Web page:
2. The complication in my current book series.
I won't talk about it, because I don't want to spoil it. But my current project had this moment where it was being written, and something brilliant happened, and I had that moment where a writer thinks, "Oh. This is actually going to work. This is actually special."
I love that moment. And I am so grateful when it comes. Not all projects get that moment. A lot don't. But if you ever do feel that relief that you have that "spark" in your manuscript, you thank your lucky stars. You didn't just waste the last year of your life typing random words in random order on a random word doc.
So when it happened, I just sat back and smiled. And then I kept writing.
1. All of the many pages I've cut and never used.
For just the last book I wrote, I know that I have discarded over 1,000 pages of writing.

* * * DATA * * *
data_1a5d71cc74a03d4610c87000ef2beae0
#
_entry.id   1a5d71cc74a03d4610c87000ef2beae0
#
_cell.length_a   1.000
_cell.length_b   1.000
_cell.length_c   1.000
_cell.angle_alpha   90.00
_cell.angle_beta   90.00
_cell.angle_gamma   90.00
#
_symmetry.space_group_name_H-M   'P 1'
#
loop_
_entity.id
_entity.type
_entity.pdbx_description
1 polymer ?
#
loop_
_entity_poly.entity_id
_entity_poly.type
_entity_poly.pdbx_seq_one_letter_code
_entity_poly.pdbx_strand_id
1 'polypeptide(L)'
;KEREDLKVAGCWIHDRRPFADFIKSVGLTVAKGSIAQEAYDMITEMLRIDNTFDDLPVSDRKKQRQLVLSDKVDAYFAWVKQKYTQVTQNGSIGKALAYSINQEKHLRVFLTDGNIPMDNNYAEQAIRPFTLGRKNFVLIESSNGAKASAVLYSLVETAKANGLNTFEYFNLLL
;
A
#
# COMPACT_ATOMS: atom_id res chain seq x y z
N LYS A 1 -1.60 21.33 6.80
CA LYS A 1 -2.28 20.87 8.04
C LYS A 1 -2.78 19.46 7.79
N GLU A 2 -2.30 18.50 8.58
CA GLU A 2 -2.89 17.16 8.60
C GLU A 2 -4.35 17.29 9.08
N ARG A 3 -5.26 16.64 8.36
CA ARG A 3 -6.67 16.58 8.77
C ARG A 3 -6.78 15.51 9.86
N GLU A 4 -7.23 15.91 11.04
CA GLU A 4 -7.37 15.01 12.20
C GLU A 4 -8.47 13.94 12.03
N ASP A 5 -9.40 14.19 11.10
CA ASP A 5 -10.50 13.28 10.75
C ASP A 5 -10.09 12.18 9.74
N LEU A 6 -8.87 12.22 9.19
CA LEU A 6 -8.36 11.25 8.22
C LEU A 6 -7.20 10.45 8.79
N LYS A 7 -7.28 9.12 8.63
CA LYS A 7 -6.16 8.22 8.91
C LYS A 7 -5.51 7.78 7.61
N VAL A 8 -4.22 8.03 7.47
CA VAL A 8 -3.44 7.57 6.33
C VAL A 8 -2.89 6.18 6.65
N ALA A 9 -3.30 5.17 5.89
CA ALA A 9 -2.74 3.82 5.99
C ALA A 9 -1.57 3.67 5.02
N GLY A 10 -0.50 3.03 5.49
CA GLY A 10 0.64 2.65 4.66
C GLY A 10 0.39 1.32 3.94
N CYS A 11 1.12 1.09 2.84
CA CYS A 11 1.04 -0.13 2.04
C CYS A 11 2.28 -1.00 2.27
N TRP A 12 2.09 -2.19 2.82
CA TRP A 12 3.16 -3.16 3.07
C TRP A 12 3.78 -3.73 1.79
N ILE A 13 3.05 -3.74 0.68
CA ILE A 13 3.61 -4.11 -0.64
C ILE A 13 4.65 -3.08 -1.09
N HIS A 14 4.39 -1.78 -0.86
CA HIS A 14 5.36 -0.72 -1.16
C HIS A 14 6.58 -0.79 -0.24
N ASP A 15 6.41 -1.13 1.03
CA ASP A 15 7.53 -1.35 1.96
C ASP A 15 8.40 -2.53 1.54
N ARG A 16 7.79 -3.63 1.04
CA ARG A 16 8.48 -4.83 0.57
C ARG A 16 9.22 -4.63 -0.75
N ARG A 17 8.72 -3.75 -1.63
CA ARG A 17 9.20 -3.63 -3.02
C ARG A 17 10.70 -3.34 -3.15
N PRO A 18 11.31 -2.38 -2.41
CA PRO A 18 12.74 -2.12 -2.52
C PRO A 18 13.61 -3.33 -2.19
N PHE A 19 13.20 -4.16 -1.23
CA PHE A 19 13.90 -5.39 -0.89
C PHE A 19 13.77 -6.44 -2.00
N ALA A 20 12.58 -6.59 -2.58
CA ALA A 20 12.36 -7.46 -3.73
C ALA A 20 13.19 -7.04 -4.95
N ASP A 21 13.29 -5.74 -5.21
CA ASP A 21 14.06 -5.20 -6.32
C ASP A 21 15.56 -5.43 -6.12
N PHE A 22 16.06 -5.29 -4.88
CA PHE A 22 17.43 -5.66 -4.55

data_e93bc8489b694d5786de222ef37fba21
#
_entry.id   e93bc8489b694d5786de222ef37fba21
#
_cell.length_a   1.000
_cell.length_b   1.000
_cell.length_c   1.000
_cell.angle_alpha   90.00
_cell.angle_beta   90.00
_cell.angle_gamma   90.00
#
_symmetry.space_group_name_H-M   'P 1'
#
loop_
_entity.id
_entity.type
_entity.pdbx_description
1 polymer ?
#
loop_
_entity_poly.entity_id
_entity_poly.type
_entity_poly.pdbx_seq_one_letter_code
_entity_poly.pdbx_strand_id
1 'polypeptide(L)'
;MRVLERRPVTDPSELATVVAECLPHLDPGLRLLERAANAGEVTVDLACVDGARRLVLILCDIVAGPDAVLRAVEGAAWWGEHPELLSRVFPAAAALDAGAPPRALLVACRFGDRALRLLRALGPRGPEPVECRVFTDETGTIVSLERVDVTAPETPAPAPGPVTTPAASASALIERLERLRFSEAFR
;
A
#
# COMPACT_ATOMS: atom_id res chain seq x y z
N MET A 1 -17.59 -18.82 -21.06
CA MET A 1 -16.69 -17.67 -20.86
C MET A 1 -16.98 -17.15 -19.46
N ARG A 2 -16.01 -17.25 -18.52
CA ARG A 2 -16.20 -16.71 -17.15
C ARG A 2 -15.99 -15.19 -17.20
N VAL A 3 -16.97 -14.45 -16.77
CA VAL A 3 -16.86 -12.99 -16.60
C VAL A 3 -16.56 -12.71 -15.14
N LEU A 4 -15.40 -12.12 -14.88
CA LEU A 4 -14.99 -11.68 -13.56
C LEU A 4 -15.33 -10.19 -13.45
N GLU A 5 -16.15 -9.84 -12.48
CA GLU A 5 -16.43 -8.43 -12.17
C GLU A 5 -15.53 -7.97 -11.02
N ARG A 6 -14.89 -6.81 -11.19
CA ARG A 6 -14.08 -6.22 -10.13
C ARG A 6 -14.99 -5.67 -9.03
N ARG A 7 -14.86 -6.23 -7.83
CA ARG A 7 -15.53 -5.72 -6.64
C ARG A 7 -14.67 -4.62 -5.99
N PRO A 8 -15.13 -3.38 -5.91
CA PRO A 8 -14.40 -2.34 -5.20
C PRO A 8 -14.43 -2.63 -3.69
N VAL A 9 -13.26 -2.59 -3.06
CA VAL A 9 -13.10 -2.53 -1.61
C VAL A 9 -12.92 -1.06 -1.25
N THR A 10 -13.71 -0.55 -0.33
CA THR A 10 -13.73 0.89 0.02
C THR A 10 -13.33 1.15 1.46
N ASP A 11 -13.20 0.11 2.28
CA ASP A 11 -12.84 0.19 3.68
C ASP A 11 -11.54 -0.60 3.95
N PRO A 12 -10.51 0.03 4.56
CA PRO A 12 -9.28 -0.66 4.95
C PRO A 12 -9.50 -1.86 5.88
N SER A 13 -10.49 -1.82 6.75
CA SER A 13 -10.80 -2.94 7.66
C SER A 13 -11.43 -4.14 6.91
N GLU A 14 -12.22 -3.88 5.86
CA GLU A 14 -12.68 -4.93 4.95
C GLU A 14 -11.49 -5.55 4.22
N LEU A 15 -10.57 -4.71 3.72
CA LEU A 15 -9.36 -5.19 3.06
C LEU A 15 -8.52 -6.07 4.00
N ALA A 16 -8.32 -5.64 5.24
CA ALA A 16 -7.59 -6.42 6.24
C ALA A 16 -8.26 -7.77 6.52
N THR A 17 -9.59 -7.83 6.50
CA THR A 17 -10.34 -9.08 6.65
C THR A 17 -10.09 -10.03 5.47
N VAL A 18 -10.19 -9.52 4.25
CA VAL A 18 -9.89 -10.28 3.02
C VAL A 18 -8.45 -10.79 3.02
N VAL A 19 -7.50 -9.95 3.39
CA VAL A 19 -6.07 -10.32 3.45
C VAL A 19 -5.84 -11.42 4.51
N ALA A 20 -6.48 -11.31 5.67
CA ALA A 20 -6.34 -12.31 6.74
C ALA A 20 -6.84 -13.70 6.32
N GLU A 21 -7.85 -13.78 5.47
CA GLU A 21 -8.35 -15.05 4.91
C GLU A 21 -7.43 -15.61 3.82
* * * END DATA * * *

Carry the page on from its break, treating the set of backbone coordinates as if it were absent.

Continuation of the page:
Since the age of nine, I've worked on about twenty full-length manuscripts and playscripts.
Out of those twenty, about five of them have been published or produced. And honestly, about three of them are stories I would consider awesome and worth anything.
I am always really sad when I write something in vain. I am always really sad when I work on something for a year and then I find out it's trash and I scrap it. But there's always this comfort in knowing that every word I write --- no matter how awful that word was --- propels me forward into growing and maturing as a writer.
I am grateful for all of the words that no one will read. I am grateful for all of the awful, teeth-grating scenes I wrote and slaved over, just to delete them or stick them in a "maybe" folder, just to have that "maybe" folder turn into a "never" folder or a "oh yeah, I forgot this was here" folder. I am grateful for all of the characters who lived so others could live more vibrantly. And I am grateful for all of the misspelled words and weak dialogue and funky chapter breaks that are lost to the times.
Because they made me who I am. They were just one more step in the right direction.
So what are you grateful for?